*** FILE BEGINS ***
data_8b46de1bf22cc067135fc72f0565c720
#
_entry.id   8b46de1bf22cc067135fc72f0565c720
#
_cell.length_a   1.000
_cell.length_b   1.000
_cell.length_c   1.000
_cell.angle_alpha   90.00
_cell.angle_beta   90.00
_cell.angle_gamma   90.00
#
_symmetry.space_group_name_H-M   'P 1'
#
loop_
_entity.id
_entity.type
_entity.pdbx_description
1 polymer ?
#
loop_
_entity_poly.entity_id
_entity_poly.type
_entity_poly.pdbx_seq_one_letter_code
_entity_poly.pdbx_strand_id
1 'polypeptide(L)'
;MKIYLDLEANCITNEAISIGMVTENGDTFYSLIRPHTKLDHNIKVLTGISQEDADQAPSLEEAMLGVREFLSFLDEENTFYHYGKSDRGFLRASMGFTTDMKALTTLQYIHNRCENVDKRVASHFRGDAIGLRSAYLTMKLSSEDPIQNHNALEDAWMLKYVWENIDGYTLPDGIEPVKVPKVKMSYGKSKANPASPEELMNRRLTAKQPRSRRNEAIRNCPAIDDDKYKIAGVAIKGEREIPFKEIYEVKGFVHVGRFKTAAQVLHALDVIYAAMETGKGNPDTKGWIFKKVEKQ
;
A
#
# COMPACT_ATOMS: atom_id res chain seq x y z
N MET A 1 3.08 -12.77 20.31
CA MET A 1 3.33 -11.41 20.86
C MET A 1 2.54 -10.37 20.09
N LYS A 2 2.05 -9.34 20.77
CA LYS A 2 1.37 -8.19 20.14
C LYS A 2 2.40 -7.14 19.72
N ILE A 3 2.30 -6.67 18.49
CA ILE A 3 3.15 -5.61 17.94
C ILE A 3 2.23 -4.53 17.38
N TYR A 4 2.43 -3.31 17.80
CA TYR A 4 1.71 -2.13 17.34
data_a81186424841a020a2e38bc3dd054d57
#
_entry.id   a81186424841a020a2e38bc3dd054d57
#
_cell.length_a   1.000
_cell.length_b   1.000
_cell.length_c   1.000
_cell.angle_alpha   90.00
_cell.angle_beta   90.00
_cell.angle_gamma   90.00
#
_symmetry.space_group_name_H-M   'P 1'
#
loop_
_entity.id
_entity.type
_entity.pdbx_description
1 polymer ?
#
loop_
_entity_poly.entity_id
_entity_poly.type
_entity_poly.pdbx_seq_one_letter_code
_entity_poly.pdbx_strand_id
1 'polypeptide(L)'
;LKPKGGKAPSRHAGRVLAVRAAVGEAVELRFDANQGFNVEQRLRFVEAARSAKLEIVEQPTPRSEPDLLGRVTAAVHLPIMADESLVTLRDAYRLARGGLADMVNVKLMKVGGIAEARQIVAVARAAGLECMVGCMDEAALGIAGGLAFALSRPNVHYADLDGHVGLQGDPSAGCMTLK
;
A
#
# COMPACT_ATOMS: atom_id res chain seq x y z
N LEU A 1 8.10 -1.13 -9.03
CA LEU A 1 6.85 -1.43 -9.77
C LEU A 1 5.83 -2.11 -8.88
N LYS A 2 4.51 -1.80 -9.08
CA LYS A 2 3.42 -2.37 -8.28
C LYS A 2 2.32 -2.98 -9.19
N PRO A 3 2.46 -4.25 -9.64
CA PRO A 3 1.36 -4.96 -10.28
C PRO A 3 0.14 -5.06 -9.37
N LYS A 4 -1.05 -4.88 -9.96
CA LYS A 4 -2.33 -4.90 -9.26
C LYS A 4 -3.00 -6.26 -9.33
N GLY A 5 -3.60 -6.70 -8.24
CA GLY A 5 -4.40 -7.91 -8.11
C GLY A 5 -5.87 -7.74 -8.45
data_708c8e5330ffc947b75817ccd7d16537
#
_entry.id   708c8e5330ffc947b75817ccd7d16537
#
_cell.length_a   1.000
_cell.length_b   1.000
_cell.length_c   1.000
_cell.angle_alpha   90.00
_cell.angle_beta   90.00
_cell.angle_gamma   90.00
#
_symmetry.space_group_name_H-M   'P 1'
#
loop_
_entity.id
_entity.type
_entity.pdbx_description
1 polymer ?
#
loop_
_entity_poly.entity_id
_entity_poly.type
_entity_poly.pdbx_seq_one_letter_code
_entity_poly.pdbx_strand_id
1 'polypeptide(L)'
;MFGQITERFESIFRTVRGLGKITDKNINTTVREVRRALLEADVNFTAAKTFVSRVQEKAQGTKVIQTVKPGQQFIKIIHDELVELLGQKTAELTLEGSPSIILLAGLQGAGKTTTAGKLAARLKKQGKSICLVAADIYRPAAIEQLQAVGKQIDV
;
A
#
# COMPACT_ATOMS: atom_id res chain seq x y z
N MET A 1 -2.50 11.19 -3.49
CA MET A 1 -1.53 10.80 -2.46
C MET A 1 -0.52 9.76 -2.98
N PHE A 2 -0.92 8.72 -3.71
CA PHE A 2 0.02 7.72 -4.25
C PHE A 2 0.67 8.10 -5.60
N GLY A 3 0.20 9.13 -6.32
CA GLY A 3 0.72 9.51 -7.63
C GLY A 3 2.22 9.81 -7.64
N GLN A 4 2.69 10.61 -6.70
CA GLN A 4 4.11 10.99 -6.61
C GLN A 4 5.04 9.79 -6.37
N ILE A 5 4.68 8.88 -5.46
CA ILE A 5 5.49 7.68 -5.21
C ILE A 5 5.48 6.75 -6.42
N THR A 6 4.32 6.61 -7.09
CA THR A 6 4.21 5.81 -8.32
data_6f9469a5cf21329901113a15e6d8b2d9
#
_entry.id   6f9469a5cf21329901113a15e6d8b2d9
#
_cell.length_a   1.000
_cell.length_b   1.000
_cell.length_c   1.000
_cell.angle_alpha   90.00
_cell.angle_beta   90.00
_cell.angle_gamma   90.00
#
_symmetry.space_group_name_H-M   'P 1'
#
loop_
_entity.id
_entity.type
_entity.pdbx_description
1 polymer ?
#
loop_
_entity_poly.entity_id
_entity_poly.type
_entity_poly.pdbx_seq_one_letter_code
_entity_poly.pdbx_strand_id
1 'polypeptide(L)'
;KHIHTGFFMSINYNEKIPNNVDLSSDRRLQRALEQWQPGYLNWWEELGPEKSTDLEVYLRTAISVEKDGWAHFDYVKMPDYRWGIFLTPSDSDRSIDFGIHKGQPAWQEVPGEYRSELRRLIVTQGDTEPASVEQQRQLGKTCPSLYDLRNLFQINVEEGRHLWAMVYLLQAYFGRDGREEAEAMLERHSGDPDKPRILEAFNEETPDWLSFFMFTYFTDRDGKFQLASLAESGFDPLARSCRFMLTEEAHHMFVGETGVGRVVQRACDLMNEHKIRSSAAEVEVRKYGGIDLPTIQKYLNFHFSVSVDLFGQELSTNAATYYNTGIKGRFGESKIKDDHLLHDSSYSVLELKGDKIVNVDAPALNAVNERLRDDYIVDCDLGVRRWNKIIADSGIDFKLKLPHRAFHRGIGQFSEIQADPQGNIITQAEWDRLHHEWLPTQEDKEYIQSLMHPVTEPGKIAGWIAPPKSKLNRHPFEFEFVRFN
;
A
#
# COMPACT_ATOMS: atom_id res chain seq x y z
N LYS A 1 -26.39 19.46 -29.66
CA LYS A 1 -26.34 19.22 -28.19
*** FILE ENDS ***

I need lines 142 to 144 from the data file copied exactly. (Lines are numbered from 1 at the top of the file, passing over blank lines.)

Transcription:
_cell.angle_beta   90.00
_cell.angle_gamma   90.00
#